In the School Discipline of Girls, There Are Wide Racial Disparities

BlackGirlsMatterA new study by the African American Policy Forum and the Center for Intersectionality and Social Policy Studies at Columbia Law School finds that Black girls face significantly higher levels of harsh punishment in schools than their White peers. And the study finds that little is being done to address the school-to-prison pipeline for young Black girls, while considerable attention is paid to the school-to-prison pipeline as it impacts young Black males.

According to the most recent data from the U.S. Department of Education cited in the report, nationally Black girls were suspended six times more than White girls, while Black boys were suspended three times as often as White boys. Rates of expulsion were even more strikingly disproportionate between Black and White students, especially among girls.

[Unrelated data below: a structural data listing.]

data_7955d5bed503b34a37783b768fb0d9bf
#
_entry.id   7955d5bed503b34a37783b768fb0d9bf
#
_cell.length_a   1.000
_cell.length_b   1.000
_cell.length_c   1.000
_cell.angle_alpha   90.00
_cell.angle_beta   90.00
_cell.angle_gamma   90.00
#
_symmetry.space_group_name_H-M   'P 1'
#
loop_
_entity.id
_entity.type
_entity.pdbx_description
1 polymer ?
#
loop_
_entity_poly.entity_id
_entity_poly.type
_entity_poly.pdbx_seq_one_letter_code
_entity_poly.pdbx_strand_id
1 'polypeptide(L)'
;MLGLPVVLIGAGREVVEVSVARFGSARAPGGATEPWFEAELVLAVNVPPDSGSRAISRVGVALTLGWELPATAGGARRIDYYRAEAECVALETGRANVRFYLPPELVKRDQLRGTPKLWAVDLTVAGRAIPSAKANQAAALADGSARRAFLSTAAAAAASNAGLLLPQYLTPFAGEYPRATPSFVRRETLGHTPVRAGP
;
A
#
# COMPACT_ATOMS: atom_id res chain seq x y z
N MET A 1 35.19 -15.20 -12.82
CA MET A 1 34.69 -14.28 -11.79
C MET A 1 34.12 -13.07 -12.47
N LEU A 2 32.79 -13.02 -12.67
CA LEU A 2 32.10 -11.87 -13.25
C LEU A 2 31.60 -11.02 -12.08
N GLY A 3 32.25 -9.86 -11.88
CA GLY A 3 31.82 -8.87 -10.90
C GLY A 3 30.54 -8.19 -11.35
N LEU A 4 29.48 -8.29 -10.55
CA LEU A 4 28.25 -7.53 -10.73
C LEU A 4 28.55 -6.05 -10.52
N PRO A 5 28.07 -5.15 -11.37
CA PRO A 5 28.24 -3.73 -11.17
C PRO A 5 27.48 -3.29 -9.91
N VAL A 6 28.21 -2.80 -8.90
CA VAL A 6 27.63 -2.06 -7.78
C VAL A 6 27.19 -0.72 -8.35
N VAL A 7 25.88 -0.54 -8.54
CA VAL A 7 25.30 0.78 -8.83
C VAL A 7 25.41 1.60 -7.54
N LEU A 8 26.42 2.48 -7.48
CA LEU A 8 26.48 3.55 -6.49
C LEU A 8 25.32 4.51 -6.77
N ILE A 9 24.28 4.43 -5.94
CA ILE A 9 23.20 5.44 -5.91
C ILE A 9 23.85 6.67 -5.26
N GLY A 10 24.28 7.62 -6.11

crenshawKimberle W. Crenshaw, a professor of law at Columbia University and a professor of law at the University of California, Los Angeles and the lead author of the report, states that “as public concern mounts for the needs of men and boys of color through initiatives like the White House’s My Brother’s Keeper, we must challenge the assumption that the lives of girls and women—who are often left out of the national conversation—are not also at risk.”

Professor Crenshaw is a graduate of Cornell University and Harvard Law School. She earned a master’s degree in law at the University of Wisconsin.

The full report, Black Girls Matter: Pushed Out, Overpoliced and Underprotected, may be downloaded by clicking here.

Filed Under: Research/Study


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